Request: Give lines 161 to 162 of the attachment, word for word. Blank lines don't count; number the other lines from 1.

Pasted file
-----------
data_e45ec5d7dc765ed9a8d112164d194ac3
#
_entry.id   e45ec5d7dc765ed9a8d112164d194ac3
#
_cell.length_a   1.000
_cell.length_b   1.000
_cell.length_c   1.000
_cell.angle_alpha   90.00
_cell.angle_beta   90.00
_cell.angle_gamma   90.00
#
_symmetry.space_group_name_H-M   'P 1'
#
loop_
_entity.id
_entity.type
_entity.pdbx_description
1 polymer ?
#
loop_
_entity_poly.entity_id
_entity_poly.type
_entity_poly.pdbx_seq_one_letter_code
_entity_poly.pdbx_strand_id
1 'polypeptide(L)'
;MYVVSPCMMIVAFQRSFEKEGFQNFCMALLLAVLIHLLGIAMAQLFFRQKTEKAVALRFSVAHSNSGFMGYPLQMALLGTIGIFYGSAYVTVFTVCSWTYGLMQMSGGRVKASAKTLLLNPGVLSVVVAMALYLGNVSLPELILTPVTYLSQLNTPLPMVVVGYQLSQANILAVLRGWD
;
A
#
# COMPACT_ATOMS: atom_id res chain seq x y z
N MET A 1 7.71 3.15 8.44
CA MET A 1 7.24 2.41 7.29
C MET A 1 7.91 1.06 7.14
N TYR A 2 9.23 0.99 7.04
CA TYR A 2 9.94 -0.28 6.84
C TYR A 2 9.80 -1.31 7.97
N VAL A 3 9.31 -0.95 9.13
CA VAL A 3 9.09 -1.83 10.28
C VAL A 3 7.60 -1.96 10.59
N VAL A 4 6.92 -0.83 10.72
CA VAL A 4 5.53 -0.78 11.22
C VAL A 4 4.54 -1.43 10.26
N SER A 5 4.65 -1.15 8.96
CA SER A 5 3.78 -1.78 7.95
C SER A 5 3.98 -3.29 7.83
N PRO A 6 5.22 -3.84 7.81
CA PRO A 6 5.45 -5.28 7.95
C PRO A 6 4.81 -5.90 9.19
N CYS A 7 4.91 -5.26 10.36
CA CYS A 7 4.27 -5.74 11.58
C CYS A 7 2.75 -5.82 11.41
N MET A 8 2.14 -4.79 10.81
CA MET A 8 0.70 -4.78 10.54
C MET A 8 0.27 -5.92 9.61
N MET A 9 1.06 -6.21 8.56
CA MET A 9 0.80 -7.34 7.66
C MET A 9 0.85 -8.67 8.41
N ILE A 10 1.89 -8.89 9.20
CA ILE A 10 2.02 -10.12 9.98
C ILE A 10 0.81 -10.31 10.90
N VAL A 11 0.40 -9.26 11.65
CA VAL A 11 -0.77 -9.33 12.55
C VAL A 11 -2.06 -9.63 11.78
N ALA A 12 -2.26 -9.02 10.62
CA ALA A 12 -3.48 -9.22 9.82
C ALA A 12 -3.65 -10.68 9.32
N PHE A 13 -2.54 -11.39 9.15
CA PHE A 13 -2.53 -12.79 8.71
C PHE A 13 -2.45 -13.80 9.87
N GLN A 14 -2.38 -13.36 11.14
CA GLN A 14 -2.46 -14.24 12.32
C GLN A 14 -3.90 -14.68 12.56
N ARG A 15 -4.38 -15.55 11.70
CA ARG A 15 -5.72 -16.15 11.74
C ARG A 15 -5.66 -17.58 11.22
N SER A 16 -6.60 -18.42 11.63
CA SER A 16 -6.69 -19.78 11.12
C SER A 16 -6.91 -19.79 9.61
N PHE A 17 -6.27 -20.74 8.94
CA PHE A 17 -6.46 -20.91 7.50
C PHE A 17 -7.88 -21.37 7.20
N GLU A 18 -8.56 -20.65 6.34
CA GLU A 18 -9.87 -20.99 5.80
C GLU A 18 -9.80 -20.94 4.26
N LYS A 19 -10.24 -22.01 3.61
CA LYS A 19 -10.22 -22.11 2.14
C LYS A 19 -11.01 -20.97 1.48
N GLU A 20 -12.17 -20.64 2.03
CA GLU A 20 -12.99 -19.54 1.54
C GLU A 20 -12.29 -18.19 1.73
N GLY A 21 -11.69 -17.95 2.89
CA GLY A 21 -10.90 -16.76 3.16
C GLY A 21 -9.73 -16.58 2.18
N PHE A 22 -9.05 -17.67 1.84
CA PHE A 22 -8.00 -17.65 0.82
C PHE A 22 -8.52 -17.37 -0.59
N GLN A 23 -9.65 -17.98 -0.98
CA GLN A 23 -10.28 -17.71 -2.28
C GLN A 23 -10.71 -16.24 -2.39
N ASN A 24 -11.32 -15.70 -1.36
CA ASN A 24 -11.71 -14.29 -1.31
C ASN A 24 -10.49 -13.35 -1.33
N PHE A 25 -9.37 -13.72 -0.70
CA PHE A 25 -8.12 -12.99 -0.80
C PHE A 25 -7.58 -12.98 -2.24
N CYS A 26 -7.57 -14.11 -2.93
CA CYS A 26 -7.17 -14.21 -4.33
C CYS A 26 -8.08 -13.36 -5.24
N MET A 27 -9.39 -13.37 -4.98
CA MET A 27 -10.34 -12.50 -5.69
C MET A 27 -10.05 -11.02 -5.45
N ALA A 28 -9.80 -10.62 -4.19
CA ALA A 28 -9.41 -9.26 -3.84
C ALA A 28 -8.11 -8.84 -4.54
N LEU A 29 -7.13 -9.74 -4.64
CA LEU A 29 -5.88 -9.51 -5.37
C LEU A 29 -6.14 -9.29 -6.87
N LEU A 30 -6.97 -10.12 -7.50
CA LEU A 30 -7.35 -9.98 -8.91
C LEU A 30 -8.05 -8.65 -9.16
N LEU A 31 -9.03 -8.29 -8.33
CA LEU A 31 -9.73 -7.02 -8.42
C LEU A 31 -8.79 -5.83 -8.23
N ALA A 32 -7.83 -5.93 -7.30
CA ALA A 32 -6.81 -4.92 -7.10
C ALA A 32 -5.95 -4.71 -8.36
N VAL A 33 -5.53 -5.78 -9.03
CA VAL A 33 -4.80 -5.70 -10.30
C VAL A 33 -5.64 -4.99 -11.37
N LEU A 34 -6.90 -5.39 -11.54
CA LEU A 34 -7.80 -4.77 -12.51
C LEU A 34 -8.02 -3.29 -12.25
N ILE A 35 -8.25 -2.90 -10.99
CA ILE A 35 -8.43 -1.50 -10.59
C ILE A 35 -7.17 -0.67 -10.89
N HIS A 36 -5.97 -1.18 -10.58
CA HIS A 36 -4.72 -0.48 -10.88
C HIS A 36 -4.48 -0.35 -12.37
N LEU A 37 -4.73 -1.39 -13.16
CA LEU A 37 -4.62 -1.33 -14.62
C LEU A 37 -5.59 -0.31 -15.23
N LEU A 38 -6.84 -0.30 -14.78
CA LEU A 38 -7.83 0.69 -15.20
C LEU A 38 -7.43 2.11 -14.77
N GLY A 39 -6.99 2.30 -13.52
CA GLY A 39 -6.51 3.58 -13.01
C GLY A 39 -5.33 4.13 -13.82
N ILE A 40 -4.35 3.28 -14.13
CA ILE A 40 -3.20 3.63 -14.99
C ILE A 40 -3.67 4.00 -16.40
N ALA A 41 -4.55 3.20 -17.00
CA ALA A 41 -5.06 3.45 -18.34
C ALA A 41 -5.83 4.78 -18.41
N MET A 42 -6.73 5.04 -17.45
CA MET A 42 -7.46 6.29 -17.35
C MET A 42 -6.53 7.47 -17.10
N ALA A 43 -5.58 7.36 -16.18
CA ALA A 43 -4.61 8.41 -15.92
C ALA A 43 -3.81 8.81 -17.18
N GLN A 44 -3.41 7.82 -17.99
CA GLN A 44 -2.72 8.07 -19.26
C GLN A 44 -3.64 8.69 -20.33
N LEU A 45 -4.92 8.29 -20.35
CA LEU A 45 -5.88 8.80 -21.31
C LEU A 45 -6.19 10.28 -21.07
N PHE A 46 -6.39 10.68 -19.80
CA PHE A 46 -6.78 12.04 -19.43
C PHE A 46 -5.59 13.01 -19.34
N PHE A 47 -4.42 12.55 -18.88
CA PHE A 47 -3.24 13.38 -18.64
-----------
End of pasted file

CA GLN A 44 -2.72 8.07 -19.26
C GLN A 44 -3.64 8.69 -20.33